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COLUMN: A coffee ritual to start the day

My early morning will set the tone for the rest of my day

I start my mornings with a coffee ritual.

After grinding the beans and brewing the coffee, I enjoy a cup, savouring it slowly and unhurriedly.

My morning coffee is a calm, peaceful time, a time for reflection, prayer and gratitude for the new day.

This is not the time to scroll through my social media feeds, check emails and text messages, get a head start on the day’s work or watch, read or listen to the latest news. Those things can wait until I’ve finished my coffee.

Later, I will have time to face the challenges of the day with all the attention they require.

While I enjoy a good cup of coffee, this morning ritual has little to do with the beverage itself. Instead, it is about developing a mindset for my mornings rather than choosing a dark roast, a naturally decaffeinated coffee, a cappuccino or any other beverage.

Why do I start my mornings in this way?

I’m realizing how much my early morning will set the tone for the rest of my day. How I choose to spend this time will affect me later, for good or bad.

The importance of a positive start to the day may be part of the reason why numerous major world religions and spiritual practices have the concept of morning prayers. These include branches within Christianity, Islam, Judaism, Sikhism, Hinduism and others.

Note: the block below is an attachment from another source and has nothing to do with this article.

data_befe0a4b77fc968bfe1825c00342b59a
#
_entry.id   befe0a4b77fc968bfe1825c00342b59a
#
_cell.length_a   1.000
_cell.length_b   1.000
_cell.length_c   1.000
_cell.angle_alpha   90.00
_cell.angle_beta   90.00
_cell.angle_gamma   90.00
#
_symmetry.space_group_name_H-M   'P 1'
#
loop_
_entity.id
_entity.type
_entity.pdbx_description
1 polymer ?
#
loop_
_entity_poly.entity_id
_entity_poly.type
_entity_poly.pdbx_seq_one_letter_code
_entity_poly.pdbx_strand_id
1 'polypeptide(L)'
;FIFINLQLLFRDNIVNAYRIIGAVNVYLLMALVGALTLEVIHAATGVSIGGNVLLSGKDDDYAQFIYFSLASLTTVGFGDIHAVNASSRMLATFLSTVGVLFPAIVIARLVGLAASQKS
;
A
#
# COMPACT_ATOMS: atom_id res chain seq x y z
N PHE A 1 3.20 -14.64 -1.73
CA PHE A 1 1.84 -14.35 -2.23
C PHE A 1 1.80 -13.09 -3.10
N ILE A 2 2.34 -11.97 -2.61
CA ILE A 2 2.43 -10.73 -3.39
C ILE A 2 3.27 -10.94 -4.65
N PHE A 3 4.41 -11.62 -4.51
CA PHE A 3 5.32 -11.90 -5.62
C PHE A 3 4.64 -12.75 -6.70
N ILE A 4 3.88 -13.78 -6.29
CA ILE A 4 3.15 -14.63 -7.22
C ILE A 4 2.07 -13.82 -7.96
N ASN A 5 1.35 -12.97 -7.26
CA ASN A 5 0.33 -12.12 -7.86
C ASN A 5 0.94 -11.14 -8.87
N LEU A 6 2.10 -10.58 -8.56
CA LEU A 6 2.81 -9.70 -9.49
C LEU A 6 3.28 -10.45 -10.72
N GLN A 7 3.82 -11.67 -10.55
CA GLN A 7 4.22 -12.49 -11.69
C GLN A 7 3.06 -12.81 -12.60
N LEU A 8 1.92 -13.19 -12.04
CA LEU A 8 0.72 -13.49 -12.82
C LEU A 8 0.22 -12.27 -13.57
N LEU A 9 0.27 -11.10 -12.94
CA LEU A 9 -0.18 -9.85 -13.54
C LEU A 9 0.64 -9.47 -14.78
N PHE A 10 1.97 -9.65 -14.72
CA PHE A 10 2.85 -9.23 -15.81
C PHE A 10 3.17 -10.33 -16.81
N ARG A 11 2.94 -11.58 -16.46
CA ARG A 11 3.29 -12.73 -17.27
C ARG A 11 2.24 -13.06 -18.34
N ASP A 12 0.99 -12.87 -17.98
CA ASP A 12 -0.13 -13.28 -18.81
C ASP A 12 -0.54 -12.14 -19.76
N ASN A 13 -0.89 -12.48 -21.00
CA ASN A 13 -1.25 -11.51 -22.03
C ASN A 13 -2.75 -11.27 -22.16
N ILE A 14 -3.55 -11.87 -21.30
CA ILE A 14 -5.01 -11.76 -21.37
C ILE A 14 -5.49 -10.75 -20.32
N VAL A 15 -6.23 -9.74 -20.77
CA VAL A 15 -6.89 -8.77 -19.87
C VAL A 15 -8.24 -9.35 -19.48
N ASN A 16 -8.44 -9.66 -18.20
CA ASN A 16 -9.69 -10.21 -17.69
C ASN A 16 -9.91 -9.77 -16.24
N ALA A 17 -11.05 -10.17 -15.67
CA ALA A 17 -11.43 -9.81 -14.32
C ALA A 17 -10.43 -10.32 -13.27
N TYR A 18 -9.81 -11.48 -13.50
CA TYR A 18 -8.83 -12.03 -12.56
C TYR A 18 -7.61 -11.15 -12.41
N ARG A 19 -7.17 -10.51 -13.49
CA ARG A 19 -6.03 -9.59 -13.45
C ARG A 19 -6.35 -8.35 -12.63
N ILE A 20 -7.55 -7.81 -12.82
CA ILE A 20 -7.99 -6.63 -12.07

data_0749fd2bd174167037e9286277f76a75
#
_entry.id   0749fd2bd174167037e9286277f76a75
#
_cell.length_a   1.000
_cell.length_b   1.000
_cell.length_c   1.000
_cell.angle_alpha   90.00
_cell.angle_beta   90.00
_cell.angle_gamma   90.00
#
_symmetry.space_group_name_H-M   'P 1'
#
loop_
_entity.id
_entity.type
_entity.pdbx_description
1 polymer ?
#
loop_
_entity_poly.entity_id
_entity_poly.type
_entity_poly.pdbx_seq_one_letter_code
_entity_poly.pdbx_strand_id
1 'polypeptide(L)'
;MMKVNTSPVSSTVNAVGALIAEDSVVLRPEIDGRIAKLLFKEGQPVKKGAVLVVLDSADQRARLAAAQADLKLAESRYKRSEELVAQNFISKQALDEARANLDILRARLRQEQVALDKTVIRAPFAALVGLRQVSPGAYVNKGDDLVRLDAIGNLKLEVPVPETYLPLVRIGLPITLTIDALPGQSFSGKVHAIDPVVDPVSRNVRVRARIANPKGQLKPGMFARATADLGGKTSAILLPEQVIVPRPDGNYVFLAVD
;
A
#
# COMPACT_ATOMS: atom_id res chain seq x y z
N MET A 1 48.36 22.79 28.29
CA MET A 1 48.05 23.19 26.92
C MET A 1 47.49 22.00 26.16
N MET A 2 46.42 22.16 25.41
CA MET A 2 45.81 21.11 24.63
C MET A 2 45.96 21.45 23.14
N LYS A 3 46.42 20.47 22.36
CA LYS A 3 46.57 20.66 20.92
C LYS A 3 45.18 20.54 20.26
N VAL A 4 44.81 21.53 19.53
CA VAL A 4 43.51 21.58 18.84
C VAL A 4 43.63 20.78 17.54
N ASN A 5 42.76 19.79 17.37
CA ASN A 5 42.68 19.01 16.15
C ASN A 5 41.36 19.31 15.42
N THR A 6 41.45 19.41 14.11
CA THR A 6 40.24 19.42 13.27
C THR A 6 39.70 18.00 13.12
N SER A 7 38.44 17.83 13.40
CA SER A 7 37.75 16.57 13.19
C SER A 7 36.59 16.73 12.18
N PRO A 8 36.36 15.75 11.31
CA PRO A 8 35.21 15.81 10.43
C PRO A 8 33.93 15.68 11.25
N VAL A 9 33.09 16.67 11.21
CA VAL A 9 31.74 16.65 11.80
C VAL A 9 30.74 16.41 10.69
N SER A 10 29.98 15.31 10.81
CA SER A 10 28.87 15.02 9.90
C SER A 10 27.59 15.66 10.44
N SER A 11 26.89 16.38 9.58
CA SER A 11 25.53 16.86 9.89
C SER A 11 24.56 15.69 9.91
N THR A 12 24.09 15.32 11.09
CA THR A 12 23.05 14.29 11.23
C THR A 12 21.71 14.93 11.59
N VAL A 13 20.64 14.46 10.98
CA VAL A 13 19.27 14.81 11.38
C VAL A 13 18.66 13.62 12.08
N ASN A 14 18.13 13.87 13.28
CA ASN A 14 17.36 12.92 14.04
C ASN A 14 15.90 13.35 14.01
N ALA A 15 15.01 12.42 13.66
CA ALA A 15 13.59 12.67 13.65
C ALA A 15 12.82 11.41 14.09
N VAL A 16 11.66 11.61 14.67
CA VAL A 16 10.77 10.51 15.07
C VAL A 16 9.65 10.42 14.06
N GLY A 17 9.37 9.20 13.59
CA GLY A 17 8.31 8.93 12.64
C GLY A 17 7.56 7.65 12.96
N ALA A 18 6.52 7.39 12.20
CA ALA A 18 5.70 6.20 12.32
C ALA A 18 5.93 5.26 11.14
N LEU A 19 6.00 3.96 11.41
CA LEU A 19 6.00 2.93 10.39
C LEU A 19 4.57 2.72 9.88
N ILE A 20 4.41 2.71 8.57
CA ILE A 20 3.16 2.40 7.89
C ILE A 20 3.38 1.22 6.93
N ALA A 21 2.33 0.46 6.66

Or, in a different direction, this is likely a factor in some social media personalities who choose to post their messages to show up around the time their audiences are waking up. The message may be something uplifting or inspirational, or it may be a sharp insult or a pithy rant. Either way, if that message is one of the first things one reads, its effect will linger.

Mornings set the tone for the rest of the day.

This concept also shows in George Orwell’s novel, Nineteen Eighty-Four. There, the day begins with a mandatory exercise regime, led by an instructor who uses a harsh tone. Later in the morning, workers are required to participate in the daily Two Minutes Hate sessions, designed to create hate for one’s enemies and unquestioning loyalty to the government.

Those two elements create the atmosphere that defines the totalitarian regime.

Orwell’s bleak setting is not a world in which I want to live.

The choice is not necessarily between choosing something inspirational or an angry message at the beginning of the day.

There are some who prefer to get up and plunge into their work as quickly as possible. The day begins at a brisk pace and the momentum keeps going. Any time for calm reflection or social media scrolling is relegated to the end of the day. Years ago, when I had a shift that started at 3 a.m., that was the way my day began. It wasn’t good for me and I felt stressed the entire time I had that shift.

These days, I have a growing appreciation for my calm morning coffee ritual. It’s a way to start with a relaxed and positive note.

Once I’ve enjoyed my morning coffee in peace, I’ll be ready for the day.

John Arendt is the editor of the Summerland Review.

John Arendt

About the Author: John Arendt

John Arendt has worked as a journalist for more than 30 years. He has a Bachelor of Applied Arts in Journalism degree from Ryerson Polytechnical Institute.
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